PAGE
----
1. Introduction

While regular Linux kernels might get a lot of upgrades, long-term support (LTS) kernel upgrades are predictable or relatively infrequent, thanks to their stability. The stability of LTS kernels is largely due to their extensive pre-release maintenance periods, which allow for thorough testing, security patching, debugging, and more.

Due to their high stability, LTS kernels are more dependable. That’s why they are preferred for critical systems. So, given an infrastructure with a regular kernel, we may have to switch to an LTS kernel to ensure reliability. In this tutorial, we’ll explore how to switch a Linux installation to the LTS kernel.

2. Switching to LTS Kernel on Debian-Based Systems

Before we switch to an LTS kernel, we may have to install an LTS kernel package. We can do this with apt if the kernel we want is available in our apt repositories.

To get the names of some of the LTS kernel packages available in our apt repositories, we can do an apt search:

$ sudo apt search linux-image | grep lts
linux-image-aws-lts-22.04/jammy-updates amd64
linux-image-azure-fde-lts-22.04/jammy-updates amd64
linux-image-azure-lts-22.04/jammy-updates amd64
linux-image-gcp-lts-22.04/jammy-updates amd64
linux-image-oracle-lts-22.04/jammy-updates,jammy-security amd64

Once we see our desired LTS kernel amongst those available in our apt repositories, we can proceed with the installation. To do so, we’ll start by updating our apt repositories:

$ sudo apt update

Next, we’ll install our LTS kernel package:

$ sudo apt install linux-image-aws-lts-22.04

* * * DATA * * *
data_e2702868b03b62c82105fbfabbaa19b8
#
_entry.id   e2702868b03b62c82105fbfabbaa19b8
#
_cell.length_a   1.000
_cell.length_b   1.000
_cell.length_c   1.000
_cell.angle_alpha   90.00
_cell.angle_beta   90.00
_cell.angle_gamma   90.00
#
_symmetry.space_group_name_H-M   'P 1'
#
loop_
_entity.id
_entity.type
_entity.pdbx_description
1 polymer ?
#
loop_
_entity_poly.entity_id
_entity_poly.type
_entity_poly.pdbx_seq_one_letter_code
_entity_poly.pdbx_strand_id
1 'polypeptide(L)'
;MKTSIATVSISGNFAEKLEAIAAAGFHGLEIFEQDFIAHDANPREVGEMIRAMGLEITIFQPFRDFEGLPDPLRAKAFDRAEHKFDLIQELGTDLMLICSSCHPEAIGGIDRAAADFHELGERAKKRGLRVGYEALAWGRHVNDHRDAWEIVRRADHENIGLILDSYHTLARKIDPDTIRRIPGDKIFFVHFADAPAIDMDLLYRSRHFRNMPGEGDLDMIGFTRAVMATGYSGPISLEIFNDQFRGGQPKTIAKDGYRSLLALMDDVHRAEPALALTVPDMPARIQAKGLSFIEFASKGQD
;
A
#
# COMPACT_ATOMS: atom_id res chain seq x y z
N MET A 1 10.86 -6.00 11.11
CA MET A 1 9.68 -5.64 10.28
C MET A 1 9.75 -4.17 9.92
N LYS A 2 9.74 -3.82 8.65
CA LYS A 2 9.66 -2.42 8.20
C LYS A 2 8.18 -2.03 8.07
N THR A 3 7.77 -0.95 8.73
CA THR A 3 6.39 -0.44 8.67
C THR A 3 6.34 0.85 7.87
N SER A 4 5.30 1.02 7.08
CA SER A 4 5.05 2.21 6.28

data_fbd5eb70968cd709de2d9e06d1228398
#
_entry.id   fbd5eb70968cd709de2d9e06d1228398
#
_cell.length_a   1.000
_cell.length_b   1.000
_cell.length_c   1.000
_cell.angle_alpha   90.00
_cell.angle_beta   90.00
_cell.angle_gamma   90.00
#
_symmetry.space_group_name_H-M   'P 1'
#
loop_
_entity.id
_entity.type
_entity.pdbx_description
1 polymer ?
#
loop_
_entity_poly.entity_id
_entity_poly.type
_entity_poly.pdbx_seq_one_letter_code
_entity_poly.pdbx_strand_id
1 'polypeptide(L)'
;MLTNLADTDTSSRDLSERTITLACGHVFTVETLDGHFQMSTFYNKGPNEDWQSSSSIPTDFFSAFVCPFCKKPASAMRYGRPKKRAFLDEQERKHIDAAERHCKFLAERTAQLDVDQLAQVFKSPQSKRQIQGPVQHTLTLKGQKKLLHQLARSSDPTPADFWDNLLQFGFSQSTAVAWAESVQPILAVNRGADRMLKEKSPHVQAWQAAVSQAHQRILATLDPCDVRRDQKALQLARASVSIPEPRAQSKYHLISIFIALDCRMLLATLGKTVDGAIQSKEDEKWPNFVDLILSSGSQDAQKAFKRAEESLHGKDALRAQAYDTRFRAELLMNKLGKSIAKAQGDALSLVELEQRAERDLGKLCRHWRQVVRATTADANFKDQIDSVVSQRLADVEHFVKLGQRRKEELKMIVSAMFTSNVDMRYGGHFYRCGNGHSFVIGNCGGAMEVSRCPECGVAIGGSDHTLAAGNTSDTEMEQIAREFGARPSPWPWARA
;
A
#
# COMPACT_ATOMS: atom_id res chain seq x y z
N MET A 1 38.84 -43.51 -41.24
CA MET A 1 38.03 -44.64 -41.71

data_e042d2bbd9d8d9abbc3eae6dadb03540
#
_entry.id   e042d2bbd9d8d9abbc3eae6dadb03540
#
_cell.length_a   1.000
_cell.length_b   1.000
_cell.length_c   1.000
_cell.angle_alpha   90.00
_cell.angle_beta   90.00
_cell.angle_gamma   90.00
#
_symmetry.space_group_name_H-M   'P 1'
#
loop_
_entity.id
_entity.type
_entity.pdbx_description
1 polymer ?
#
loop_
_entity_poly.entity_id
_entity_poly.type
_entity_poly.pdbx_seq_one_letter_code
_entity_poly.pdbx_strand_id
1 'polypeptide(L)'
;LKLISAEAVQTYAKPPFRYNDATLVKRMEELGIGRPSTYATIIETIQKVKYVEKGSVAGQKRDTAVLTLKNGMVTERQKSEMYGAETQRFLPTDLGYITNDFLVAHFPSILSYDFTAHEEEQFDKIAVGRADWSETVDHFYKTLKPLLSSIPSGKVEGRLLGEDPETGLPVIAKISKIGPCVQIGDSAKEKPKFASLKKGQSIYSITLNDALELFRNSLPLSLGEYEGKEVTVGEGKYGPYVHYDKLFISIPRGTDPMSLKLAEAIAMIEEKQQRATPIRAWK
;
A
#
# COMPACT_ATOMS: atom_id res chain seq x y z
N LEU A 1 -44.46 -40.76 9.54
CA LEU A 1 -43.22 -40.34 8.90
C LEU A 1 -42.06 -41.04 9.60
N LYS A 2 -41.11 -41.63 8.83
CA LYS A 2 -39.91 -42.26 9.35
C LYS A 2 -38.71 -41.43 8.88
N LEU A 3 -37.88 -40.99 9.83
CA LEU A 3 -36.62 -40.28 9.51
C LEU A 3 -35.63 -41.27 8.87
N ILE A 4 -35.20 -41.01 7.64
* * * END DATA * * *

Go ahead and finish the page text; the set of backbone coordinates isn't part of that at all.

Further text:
By running the command above, we’ll install a long-term support Linux kernel for our AWS compute instance. The kernel in this case is based on Linux kernel 5.15 – one of seven current long-term release kernels.

After installing the package, we must use update-grub to add the LTS kernel to the system’s GRUB boot configuration:

$ sudo update-grub
Sourcing file `/etc/default/grub'
Systems on them will not be added to the GRUB boot configuration.
Check GRUB_DISABLE_OS_PROBER documentation entry.

With GRUB updated, we reboot the system to load the LTS kernel. Once the system is rebooted, we can confirm the installed kernel by running the uname command with the -r and -s options:

$ uname -rs
Linux 5.15.0-1050-aws

If we want a different LTS kernel, we replace linux-image-aws-lts-22.04 with the package name of our preferred version:

$ sudo apt install <package name of preferred LTS version>

Then, we update GRUB and reboot the system again.

2.1. When the Kernel Version Isn’t in Our apt Repositories

In some cases, our desired LTS kernel may not be available in apt by default. In such cases, we can download the .deb file for the preferred LTS kernel, and install it using dpkg -i.

Alternatively, we can add a PPA with our desired kernel to apt, and install the kernel from that PPA through apt.

2.2. When Switching From a Newer Kernel to an Older Kernel

By default, GRUB loads the newest kernel on a Linux system. So, if we’re switching from our default kernel to an older LTS kernel, running update-grub alone won’t change the default.

To switch from the default kernel to an older LTS kernel, we edit GRUB’s default configuration file. But first, let’s print its content out with cat:

$ cat /etc/default/grub
# If you change this file, run 'update-grub' afterwards to update
# /boot/grub/grub.cfg.
# For full documentation of the options in this file, see:
#   info -f grub -n 'Simple configuration'


In the configuration file, we change the value of GRUB_DEFAULT from 0 to saved:

$ cat /etc/default/grub
# If you change this file, run 'update-grub' afterwards to update
# /boot/grub/grub.cfg.